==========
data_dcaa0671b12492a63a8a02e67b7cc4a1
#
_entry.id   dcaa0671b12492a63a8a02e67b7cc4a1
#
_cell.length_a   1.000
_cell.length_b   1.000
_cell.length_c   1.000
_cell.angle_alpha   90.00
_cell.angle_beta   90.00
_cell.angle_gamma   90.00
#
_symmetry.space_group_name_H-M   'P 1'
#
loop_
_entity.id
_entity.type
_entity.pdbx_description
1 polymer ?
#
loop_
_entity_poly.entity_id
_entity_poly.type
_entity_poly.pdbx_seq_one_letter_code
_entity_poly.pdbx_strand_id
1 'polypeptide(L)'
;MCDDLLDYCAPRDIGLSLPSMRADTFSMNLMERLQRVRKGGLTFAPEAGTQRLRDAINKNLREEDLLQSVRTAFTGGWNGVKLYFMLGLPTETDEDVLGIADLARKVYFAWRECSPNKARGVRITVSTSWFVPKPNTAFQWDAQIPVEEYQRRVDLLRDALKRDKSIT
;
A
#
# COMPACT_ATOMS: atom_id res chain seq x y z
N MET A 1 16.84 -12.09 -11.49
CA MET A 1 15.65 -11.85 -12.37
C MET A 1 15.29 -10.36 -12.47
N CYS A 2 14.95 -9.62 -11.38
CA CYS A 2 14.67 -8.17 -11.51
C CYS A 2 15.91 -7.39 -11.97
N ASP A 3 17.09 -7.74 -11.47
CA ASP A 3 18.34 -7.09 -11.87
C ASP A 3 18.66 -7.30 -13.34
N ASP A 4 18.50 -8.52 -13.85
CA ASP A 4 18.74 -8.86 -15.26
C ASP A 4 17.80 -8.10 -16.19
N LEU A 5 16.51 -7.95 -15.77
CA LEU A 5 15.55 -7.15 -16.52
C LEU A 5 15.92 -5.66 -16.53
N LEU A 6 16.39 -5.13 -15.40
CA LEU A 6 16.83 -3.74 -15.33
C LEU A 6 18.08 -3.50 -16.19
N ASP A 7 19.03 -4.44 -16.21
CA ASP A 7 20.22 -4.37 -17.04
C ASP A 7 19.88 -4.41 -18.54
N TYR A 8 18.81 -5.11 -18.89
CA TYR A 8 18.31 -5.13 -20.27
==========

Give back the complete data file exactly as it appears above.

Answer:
data_dcaa0671b12492a63a8a02e67b7cc4a1
#
_entry.id   dcaa0671b12492a63a8a02e67b7cc4a1
#
_cell.length_a   1.000
_cell.length_b   1.000
_cell.length_c   1.000
_cell.angle_alpha   90.00
_cell.angle_beta   90.00
_cell.angle_gamma   90.00
#
_symmetry.space_group_name_H-M   'P 1'
#
loop_
_entity.id
_entity.type
_entity.pdbx_description
1 polymer ?
#
loop_
_entity_poly.entity_id
_entity_poly.type
_entity_poly.pdbx_seq_one_letter_code
_entity_poly.pdbx_strand_id
1 'polypeptide(L)'
;MCDDLLDYCAPRDIGLSLPSMRADTFSMNLMERLQRVRKGGLTFAPEAGTQRLRDAINKNLREEDLLQSVRTAFTGGWNGVKLYFMLGLPTETDEDVLGIADLARKVYFAWRECSPNKARGVRITVSTSWFVPKPNTAFQWDAQIPVEEYQRRVDLLRDALKRDKSIT
;
A
#
# COMPACT_ATOMS: atom_id res chain seq x y z
N MET A 1 16.84 -12.09 -11.49
CA MET A 1 15.65 -11.85 -12.37
C MET A 1 15.29 -10.36 -12.47
N CYS A 2 14.95 -9.62 -11.38
CA CYS A 2 14.67 -8.17 -11.51
C CYS A 2 15.91 -7.39 -11.97
N ASP A 3 17.09 -7.74 -11.47
CA ASP A 3 18.34 -7.09 -11.87
C ASP A 3 18.66 -7.30 -13.34
N ASP A 4 18.50 -8.52 -13.85
CA ASP A 4 18.74 -8.86 -15.26
C ASP A 4 17.80 -8.10 -16.19
N LEU A 5 16.51 -7.95 -15.77
CA LEU A 5 15.55 -7.15 -16.52
C LEU A 5 15.92 -5.66 -16.53
N LEU A 6 16.39 -5.13 -15.40
CA LEU A 6 16.83 -3.74 -15.33
C LEU A 6 18.08 -3.50 -16.19
N ASP A 7 19.03 -4.44 -16.21
CA ASP A 7 20.22 -4.37 -17.04
C ASP A 7 19.88 -4.41 -18.54
N TYR A 8 18.81 -5.11 -18.89
CA TYR A 8 18.31 -5.13 -20.27